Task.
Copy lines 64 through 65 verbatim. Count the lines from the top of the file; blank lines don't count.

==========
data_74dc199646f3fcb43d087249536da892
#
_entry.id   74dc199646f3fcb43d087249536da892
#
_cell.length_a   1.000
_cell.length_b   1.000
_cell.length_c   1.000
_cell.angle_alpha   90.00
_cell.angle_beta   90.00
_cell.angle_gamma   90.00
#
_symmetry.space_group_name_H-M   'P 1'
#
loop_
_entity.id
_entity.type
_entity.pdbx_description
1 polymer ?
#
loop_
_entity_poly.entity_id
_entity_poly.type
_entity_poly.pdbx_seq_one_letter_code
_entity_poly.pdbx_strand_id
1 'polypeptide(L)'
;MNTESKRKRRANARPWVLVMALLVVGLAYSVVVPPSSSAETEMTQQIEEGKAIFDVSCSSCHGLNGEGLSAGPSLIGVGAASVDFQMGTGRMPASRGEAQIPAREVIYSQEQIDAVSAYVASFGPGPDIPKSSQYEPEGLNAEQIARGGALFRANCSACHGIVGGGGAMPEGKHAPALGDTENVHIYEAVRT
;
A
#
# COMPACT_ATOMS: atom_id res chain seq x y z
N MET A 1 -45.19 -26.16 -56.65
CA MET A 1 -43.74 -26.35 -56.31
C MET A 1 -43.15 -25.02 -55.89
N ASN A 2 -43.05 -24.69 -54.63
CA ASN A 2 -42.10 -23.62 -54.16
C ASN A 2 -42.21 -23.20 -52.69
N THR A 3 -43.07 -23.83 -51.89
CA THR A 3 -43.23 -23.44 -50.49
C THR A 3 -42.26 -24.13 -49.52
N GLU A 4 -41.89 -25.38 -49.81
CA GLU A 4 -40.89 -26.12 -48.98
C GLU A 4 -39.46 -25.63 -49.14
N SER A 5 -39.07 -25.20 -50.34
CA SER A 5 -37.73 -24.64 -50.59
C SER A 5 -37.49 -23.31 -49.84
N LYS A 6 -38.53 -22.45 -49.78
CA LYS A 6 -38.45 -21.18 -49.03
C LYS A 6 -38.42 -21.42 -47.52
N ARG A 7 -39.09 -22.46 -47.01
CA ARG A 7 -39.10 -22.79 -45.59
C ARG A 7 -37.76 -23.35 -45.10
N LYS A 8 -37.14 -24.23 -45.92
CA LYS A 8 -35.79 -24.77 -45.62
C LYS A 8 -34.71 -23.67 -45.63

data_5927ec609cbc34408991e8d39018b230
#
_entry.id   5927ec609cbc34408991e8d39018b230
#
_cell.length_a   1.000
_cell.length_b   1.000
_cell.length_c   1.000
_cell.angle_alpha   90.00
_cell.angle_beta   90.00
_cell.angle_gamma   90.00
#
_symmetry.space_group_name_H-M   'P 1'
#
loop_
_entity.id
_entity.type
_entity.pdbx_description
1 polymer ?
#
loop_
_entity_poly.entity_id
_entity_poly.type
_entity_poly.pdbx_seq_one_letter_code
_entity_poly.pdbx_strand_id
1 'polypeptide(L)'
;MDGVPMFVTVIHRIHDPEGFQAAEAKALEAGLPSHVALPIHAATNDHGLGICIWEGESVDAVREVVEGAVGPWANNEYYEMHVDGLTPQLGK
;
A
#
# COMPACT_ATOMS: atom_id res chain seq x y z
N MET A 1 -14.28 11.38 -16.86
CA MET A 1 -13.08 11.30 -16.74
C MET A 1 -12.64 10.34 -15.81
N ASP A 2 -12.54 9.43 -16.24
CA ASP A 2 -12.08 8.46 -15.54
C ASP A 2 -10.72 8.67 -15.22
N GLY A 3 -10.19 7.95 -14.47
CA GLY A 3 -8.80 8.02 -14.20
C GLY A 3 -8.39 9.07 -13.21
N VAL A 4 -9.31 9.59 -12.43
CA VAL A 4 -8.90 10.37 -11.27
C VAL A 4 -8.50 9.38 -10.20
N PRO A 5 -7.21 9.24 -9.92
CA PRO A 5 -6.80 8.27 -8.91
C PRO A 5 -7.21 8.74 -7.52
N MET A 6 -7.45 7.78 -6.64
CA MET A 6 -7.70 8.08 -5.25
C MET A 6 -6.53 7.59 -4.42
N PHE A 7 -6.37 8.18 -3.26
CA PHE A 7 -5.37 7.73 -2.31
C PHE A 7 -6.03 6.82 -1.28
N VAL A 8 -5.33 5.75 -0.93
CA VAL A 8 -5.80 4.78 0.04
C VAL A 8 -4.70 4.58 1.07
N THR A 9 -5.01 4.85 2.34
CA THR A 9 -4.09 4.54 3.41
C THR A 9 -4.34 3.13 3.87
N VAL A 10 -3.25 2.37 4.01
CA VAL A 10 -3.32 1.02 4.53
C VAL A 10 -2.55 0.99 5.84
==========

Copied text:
_cell.angle_gamma   90.00
#